Cell assembly sequences, space and time tracking. (a) During physical travel, successive assemblies of neurons (1 to n) respond sequentially owing to the changing constellation of environmental landmarks and/or proprioceptive information from the body (top). During mental travel, sequential activation is supported by self-organized patterning. Not only first order (neighbor) but also higher order (non-neighbor) connections can be represented in strongly connected recurrent networks. (b) Inferring elapsed time from self-organized cell assembly sequences during wheel running in a spontaneous alternation task. Top left, the rat’s travel path superimposed on the maze. The start area is the wheel (bottom). Top right, normalized firing rate sequence of neurons during wheel running, ordered by the latency of their peak firing rates (each line represents a cell). Bottom, accumulating errors of time prediction (in seconds) calculated from a probabilistic model for inferring elapsed time from the phases of spikes with respect to theta oscillation. Note high precision of time prediction during the entire episode of wheel running. (c) Time tracking by neuron sequences during the delay part of a task of a working memory go/no-go task in a linear maze (top). The delay varied between 10 and 20 s in consecutive blocks, as indicated by the length of the yellow lines (bottom). Some neurons maintain their spike timing (left), whereas others ‘re-time’ (right) when the length is abruptly changed. Panel b reprinted with permission from ref. , c from ref. .
Figure 5
Figure 5
Theta oscillations link assembly sequences. (a) Overlapping place fields of two hippocampal neurons (green and blue) on a track. (b) Theta phase of each spike as a function of position in the place fields of the two neurons. Note precession of spikes from late to early phases as the rat crosses the place fields. Two theta cycles are shown for clarity. (c) Cross-correlation between the reference (blue) and overlapping (green) place cells. Δ time is the time lag between the spikes of two neurons within the theta cycle (‘theta time’). (d) Correlation between the distances of place field peaks and theta-scale time lags for >3,000 pairs of CA1 place cells. Note that the duration of the theta cycle limits distance resolution (red sigmoid curve). Panels a–c reproduced with permission after ref. , d after ref. .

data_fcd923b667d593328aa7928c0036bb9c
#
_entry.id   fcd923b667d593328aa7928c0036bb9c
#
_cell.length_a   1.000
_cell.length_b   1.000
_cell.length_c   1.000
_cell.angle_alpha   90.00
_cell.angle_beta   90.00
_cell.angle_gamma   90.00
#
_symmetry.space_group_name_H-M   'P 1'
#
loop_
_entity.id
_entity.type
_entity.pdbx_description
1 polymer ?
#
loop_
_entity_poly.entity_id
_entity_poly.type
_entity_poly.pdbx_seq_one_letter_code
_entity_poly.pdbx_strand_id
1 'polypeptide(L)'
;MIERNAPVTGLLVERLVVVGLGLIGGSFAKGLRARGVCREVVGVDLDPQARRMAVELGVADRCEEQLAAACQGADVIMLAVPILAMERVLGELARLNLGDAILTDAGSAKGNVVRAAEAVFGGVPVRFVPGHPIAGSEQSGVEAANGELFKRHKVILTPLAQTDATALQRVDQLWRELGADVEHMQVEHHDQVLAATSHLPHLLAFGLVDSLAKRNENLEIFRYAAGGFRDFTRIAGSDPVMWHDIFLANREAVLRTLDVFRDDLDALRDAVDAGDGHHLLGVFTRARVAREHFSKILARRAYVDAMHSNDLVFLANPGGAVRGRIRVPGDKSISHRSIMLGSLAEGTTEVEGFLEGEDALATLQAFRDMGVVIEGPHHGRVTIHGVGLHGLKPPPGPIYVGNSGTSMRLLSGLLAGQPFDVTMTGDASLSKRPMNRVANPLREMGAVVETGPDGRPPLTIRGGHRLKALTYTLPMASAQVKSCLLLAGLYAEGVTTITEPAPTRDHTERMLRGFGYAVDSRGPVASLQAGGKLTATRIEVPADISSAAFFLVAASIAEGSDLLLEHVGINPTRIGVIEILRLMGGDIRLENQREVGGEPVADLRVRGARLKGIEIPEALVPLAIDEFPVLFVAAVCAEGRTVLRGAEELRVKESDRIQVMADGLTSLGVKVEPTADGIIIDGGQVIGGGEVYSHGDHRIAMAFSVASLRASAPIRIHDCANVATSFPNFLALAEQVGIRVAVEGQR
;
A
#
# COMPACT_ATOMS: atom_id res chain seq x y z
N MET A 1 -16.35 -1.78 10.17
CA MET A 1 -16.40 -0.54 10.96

Figure 6
Figure 6
Cell assembly segregation role of theta oscillation. (a) Place fields of two pyramidal cells (P1 and P2) and a putative basket cell interneuron (IN) on a linear track. (b) Mean phase precession of P1 (red stars) and P2 (magenta dots), superimposed on the interneuron’s color-coded and smoothed density of firing in theta phase space. Note the similar phase slopes of P1 and the interneuron and firing minima of the interneuron in the phase space of P2. (c) Model of theta phase selection by means of inhibition between competing assemblies. The interneuron is driven by the assembly of which P1 is a member and prevents discharge activity of a competing assembly of which P2 is a member. (d) Cartoon of phase segregation of seven cell assemblies in the entire phase space of the theta cycle (top). Perturbation of perisomatic inhibition reduces assembly segregation so that ‘information’ from the scrambled assembly sequence will become difficult to read out by downstream observer mechanisms (bottom). Panel a reproduced with permission after ref. .